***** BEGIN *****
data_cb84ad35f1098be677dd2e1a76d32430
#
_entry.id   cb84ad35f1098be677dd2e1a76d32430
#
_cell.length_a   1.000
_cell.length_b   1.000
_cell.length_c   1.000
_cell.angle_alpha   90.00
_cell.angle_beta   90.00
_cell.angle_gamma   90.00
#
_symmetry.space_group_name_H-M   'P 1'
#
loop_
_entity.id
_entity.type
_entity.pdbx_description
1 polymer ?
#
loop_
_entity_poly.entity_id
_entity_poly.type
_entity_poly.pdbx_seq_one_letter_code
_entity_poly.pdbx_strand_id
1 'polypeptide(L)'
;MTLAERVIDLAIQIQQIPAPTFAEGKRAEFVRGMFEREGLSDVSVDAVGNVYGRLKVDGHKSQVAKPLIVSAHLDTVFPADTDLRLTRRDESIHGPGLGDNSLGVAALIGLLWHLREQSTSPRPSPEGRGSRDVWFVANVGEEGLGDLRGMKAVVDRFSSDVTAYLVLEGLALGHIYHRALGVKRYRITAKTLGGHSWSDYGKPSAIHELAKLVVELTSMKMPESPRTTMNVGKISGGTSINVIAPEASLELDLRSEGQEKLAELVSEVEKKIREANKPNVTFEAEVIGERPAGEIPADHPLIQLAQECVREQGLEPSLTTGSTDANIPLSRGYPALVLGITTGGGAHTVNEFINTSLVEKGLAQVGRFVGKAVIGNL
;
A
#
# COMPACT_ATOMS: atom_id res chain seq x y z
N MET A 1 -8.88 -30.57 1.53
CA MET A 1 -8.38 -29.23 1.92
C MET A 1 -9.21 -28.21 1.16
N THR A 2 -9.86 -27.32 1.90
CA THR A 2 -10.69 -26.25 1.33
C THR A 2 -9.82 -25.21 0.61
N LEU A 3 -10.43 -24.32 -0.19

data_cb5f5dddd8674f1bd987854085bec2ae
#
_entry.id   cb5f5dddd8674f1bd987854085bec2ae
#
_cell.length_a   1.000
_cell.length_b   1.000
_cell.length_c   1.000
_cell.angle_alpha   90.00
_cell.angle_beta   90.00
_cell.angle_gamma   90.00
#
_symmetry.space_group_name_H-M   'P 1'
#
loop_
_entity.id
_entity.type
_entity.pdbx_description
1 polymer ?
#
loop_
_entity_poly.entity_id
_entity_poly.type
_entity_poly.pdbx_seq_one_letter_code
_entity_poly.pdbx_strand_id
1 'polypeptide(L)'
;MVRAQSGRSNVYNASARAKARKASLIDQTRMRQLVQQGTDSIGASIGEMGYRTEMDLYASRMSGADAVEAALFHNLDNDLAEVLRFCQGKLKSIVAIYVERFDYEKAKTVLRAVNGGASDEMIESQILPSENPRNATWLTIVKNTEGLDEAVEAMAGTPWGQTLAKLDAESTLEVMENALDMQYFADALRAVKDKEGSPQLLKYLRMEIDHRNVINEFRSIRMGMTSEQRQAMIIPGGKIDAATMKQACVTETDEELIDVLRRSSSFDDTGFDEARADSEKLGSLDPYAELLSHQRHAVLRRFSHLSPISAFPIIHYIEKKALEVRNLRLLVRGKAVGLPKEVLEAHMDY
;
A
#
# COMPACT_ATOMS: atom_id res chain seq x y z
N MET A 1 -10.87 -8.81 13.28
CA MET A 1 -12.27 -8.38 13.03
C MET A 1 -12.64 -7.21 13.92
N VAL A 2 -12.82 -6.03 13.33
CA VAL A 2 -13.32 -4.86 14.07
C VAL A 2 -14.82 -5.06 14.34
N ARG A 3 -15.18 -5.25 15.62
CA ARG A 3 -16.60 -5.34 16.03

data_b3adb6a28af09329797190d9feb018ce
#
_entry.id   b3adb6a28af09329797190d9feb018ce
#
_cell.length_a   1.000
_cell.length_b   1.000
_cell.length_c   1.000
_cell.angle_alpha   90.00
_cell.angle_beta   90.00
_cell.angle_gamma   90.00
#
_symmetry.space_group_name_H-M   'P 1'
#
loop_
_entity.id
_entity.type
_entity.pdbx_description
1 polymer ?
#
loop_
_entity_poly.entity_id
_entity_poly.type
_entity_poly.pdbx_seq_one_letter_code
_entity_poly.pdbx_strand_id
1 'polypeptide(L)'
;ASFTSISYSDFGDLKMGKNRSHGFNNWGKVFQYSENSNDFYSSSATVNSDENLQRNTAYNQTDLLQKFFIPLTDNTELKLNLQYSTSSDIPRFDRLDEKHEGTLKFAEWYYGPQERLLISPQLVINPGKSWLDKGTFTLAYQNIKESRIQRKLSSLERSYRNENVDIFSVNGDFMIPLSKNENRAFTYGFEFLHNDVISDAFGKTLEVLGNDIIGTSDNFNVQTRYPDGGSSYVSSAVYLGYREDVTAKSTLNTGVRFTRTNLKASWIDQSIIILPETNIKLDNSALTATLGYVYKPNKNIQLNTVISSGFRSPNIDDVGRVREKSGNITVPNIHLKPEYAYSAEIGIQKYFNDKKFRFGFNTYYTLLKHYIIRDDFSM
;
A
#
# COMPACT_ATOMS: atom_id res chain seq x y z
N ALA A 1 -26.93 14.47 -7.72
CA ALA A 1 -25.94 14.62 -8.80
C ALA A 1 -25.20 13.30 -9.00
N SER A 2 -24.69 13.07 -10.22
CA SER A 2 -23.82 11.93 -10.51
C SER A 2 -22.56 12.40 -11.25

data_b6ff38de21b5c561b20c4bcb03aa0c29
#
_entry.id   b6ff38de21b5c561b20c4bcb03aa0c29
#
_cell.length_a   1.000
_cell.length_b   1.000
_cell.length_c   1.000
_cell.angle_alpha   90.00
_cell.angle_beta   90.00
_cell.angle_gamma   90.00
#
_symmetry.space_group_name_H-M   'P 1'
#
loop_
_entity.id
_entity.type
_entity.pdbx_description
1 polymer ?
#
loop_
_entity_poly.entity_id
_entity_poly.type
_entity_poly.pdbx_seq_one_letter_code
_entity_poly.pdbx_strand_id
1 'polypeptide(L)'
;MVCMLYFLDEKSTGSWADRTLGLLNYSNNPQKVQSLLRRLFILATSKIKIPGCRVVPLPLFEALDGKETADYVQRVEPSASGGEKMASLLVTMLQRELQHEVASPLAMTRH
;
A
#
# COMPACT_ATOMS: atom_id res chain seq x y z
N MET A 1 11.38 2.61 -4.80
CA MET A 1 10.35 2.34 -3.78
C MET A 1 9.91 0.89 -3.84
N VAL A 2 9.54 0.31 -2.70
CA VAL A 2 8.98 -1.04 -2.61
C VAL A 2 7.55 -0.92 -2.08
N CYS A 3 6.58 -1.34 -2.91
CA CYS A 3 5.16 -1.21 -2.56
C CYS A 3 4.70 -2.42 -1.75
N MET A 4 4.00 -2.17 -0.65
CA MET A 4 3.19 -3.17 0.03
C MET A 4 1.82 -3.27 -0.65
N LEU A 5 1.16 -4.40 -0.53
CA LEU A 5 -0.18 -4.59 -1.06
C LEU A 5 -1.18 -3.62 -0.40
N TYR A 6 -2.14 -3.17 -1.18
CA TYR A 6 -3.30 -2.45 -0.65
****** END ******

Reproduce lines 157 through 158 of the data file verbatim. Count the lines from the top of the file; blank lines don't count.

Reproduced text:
N TYR A 6 -2.14 -3.17 -1.18
CA TYR A 6 -3.30 -2.45 -0.65